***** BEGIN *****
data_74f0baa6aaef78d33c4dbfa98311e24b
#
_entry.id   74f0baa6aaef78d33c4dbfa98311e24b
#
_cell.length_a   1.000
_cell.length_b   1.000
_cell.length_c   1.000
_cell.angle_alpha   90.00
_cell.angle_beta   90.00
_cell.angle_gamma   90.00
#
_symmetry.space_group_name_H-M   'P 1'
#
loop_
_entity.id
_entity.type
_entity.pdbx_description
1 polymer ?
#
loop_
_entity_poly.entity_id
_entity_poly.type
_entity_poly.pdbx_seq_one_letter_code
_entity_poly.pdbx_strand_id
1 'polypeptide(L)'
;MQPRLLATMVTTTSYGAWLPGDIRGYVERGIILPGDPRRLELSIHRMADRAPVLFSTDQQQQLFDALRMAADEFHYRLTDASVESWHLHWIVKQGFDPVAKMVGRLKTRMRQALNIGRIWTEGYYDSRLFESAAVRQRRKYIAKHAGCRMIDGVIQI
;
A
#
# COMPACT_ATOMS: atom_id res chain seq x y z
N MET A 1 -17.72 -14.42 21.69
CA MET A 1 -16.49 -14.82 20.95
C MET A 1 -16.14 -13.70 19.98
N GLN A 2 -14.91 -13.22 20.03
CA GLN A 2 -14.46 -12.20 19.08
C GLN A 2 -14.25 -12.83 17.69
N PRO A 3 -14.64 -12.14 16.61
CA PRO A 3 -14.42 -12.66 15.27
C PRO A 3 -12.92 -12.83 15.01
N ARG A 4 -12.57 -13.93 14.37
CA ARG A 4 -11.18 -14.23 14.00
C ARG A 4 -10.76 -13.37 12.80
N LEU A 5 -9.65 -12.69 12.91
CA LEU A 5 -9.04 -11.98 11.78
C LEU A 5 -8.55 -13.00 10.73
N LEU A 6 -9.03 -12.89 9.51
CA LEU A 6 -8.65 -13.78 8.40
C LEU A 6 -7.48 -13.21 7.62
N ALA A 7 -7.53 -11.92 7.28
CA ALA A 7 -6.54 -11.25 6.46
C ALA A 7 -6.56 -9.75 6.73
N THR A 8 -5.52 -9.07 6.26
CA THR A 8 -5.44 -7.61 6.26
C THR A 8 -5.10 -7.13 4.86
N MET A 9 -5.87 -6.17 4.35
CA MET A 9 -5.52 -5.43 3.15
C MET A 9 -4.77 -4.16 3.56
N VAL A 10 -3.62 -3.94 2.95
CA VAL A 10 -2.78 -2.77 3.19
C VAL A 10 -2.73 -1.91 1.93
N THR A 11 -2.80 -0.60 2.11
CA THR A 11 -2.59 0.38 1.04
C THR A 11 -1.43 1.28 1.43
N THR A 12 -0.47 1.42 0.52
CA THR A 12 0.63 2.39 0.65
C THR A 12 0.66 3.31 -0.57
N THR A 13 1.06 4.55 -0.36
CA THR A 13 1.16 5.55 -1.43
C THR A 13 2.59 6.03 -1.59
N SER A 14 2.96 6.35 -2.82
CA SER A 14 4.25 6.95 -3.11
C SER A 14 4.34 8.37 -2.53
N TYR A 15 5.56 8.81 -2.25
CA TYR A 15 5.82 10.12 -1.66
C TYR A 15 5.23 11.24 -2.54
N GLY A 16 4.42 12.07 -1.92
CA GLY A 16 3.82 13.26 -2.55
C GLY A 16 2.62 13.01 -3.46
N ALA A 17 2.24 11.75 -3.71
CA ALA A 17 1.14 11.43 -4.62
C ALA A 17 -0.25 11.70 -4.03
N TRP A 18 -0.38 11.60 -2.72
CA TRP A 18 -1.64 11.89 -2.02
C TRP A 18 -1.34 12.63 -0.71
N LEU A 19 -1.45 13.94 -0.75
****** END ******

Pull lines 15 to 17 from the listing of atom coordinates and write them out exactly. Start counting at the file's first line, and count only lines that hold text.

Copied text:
_entity.id
_entity.type
_entity.pdbx_description